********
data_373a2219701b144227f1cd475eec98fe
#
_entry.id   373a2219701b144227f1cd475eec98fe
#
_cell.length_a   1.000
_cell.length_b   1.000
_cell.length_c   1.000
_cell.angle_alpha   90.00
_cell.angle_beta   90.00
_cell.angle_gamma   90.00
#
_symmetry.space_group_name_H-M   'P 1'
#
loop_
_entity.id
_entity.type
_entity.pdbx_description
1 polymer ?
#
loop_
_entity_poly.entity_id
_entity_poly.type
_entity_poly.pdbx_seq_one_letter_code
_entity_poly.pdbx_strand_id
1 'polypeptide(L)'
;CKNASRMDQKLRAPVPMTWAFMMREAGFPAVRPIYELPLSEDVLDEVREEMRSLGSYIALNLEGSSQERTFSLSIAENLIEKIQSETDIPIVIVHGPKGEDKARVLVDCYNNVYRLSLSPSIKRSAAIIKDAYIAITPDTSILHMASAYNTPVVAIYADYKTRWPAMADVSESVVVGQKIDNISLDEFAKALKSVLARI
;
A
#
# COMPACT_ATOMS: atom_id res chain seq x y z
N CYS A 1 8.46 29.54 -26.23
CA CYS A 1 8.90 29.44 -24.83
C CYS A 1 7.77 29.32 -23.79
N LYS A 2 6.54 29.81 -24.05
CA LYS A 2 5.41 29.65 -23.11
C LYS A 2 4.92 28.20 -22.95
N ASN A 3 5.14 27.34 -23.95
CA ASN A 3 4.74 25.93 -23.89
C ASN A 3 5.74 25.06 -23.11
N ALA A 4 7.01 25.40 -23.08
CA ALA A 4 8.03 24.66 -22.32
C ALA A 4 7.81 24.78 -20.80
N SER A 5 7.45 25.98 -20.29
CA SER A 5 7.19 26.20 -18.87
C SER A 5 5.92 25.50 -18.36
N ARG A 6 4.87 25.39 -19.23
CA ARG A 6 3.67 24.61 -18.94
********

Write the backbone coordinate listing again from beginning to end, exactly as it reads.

data_373a2219701b144227f1cd475eec98fe
#
_entry.id   373a2219701b144227f1cd475eec98fe
#
_cell.length_a   1.000
_cell.length_b   1.000
_cell.length_c   1.000
_cell.angle_alpha   90.00
_cell.angle_beta   90.00
_cell.angle_gamma   90.00
#
_symmetry.space_group_name_H-M   'P 1'
#
loop_
_entity.id
_entity.type
_entity.pdbx_description
1 polymer ?
#
loop_
_entity_poly.entity_id
_entity_poly.type
_entity_poly.pdbx_seq_one_letter_code
_entity_poly.pdbx_strand_id
1 'polypeptide(L)'
;CKNASRMDQKLRAPVPMTWAFMMREAGFPAVRPIYELPLSEDVLDEVREEMRSLGSYIALNLEGSSQERTFSLSIAENLIEKIQSETDIPIVIVHGPKGEDKARVLVDCYNNVYRLSLSPSIKRSAAIIKDAYIAITPDTSILHMASAYNTPVVAIYADYKTRWPAMADVSESVVVGQKIDNISLDEFAKALKSVLARI
;
A
#
# COMPACT_ATOMS: atom_id res chain seq x y z
N CYS A 1 8.46 29.54 -26.23
CA CYS A 1 8.90 29.44 -24.83
C CYS A 1 7.77 29.32 -23.79
N LYS A 2 6.54 29.81 -24.05
CA LYS A 2 5.41 29.65 -23.11
C LYS A 2 4.92 28.20 -22.95
N ASN A 3 5.14 27.34 -23.95
CA ASN A 3 4.74 25.93 -23.89
C ASN A 3 5.74 25.06 -23.11
N ALA A 4 7.01 25.40 -23.08
CA ALA A 4 8.03 24.66 -22.32
C ALA A 4 7.81 24.78 -20.80
N SER A 5 7.45 25.98 -20.29
CA SER A 5 7.19 26.20 -18.87
C SER A 5 5.92 25.50 -18.36
N ARG A 6 4.87 25.39 -19.23
CA ARG A 6 3.67 24.61 -18.94